Charity Games During NBA Lockout Offer Rookies Ricky Rubio, Jeremy Tyler A Little Taste Of The NBA

Golden State Warriors fans at the We Believe and Drew Gooden Make-A-Wish Charity Game events might have been eager to get a glimpse of 2011 draft pick Jeremy Tyler, but they probably can't take much from the experience.

Golden State Warriors draftee Jeremy Tyler is still something of a mystery to many people, including other NBA players present at the Cow Palace for Sunday night's Drew Gooden Make-A-Wish Charity Game.

"Guys didn't know who he is," said Dorell Wright, the other current Warriors player at the event. "The coach...said, 'Ay man - who's 24 talking about he play for the Warriors?' So most people don't know him."

For Warriors fans, the charity games that Tyler has played locally might be seen as a chance to at least get a glimpse of him even if the guys could hardly be said to be playing hard.

There's not a whole lot you can take from these games, but what does stand out is that he's awfully athletic for his size and could be effective running the floor in transition situations. He drew responses from the crowd at the We Believe game more than once for some fast break dunks where his physical talents were on display. There was still nothing to definitively suggest whether he could play center effectively - as CSN's Matt Steinmetz reported after the We Believe game that he's willing to do - but there is a tenacity to his game that might make people optimistic about his potential to contribute to a NBA roster.

But nothing we witnessed in those charity games was exactly new to Wright.

"I've been knowing him since he decided to go overseas because he's a San Diego kid and I always used to see him around town playing pickup and working out," said Wright. "So I'm happy that he's on my team and I can be able to be a bigger brother to him and a mentor to him because I knew him before everything started clicking for him, before he started maturing. So it's just gonna be fun to have him around - he's a good kid."

Although the lockout has kept Tyler from actually playing NBA basketball, Wright has had the opportunity to step into that mentor role already. The two had already connected for workouts even as they were finding out about the hastily put together charity game.

"Me and Jeremy was just in LA, we worked out three days in a row," said Wright. "We got in some good lifting, some good court work and we also played some pickup at LMU. So we got an opportunity to play against some marquee players and get better."

Yet the question of course is how any of this - charity games or workouts - will benefit a young player like Tyler. Another rookie present seemed indifferent to the event's developmental value.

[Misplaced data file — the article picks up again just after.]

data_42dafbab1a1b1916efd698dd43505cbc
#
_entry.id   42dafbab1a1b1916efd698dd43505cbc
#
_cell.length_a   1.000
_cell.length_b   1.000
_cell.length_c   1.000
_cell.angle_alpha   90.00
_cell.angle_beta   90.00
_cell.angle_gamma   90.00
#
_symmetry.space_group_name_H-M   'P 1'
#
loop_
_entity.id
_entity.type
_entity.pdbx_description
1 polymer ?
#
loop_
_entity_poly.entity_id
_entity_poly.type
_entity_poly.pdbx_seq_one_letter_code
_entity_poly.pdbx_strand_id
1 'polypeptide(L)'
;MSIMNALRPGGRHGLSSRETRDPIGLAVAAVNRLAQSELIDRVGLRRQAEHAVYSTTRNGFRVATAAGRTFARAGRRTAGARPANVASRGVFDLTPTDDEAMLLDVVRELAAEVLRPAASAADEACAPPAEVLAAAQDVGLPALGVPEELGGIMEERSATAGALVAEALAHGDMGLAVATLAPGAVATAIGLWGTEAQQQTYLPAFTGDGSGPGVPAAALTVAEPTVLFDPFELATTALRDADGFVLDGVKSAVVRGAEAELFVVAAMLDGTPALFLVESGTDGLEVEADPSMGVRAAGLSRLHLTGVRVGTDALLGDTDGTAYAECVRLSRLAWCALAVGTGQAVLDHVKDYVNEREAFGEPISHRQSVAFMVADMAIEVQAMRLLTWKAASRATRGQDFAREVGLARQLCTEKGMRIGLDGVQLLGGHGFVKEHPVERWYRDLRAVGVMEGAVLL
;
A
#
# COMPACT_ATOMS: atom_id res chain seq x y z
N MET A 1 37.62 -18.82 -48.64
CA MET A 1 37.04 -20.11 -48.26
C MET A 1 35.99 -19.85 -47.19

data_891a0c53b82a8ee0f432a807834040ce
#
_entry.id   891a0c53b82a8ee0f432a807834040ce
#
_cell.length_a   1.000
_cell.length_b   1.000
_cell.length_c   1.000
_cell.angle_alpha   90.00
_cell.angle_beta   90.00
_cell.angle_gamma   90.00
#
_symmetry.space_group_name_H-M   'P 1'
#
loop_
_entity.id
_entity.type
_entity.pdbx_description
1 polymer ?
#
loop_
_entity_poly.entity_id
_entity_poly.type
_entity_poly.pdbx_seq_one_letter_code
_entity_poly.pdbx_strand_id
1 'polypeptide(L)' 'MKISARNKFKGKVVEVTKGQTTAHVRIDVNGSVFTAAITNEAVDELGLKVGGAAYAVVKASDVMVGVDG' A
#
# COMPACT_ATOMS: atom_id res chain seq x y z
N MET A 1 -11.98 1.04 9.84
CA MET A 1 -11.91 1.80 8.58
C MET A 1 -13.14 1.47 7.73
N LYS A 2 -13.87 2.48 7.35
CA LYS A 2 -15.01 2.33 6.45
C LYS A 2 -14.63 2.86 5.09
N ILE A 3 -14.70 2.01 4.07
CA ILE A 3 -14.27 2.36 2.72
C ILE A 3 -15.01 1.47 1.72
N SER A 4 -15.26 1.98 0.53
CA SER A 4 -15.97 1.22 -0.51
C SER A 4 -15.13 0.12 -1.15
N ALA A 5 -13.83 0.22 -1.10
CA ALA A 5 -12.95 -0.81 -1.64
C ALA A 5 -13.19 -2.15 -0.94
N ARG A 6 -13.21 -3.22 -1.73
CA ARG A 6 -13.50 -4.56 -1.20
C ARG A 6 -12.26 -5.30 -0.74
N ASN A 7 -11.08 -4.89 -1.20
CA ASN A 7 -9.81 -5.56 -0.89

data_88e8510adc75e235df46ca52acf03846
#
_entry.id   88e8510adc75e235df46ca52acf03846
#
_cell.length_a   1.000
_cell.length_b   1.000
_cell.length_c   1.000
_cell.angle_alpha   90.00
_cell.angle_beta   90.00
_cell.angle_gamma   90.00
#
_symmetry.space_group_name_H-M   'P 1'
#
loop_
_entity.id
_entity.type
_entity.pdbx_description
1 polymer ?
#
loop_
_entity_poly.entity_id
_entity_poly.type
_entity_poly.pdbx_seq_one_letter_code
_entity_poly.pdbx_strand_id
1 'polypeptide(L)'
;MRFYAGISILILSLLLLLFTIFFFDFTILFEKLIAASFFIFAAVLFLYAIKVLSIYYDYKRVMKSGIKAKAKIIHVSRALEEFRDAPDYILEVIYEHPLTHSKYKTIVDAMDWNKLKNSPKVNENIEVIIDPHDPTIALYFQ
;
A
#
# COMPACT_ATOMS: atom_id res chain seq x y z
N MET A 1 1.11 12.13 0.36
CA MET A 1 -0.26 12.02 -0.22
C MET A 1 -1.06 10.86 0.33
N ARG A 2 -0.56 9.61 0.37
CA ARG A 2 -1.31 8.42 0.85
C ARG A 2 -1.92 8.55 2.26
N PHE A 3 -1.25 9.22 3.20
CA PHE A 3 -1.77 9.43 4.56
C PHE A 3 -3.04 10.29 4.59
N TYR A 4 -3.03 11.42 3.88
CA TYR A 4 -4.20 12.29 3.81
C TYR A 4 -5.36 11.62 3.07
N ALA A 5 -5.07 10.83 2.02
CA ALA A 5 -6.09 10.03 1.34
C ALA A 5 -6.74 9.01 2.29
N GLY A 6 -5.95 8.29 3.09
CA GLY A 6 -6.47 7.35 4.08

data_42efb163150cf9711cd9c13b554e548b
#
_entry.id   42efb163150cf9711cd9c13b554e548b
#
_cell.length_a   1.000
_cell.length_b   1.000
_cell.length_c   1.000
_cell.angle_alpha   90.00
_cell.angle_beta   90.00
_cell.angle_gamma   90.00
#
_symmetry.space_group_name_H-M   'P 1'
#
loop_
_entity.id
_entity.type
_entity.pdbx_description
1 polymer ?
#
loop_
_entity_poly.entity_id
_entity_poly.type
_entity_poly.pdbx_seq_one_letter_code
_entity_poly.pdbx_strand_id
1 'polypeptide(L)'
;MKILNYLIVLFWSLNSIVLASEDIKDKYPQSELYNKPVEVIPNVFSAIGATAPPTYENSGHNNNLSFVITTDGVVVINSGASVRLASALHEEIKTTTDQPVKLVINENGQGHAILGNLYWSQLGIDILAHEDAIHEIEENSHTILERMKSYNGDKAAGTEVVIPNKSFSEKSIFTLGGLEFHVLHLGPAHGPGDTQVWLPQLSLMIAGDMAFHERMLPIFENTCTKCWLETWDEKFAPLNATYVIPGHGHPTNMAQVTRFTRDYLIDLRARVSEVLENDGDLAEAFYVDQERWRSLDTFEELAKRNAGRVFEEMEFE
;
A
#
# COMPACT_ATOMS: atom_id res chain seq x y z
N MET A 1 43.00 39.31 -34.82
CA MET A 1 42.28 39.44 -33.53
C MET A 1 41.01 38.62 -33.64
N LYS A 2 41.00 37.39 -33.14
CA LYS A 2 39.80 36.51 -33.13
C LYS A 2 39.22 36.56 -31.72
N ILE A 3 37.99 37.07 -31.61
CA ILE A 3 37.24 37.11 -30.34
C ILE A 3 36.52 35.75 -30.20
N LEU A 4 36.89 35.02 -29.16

"Here, maybe, was more for fun - people enjoy that," said Rubio, who when asked to compare Sunday's game to workouts in L.A. "And maybe in L.A. we play a little harder - it's like practice, but nobody wants to lose. So it's a little harder over there."

While there might be some debate about how productive Rubio will be as a NBA player as he makes the transition from Spain, it's hard to imagine anyone gaining much new insight about him in what was technically his first game on U.S. soil.

What we saw from Rubio on Sunday night for the most part was exactly what you might have gleaned from watching YouTube highlights even before he was taken in the lottery of the 2010 NBA Draft by the Minnesota Timberwolves and certainly not more than what watching him play a Euroleague game would offer you. He obviously sees the court well and isn't afraid to take a risk or two to make plays for others. Maybe the fact that he hit a few jumpers against minimal defense would be encouraging to some, but making shots against an organized defene is a much different thing.

Regardless, the players at the event seemed confident about what Rubio might offer as a rookie in the future.

"He's talented," said Oklahoma City Thunder guard James Harden. "He can really pass the ball and make some plays. He's gonna be really good."

As Rubio suggested, these games don't have anywhere near the intensity of a NBA game or even a summer league game, but they do give people a chance to see a few rookies every now and then which is especially nice for fans of teams like the Warriors that have to be focused on the future anyway.

And in the absence of summer league to get used to playing with and against other NBA talent, maybe there is additional value for the rookies. Wright commented that these games were like summer league for these rookies or "a mini-preseason", but Rubio was a bit more modest in his claims.

"It's like a little step before going to the NBA," said Rubio. "It's like practice for that."

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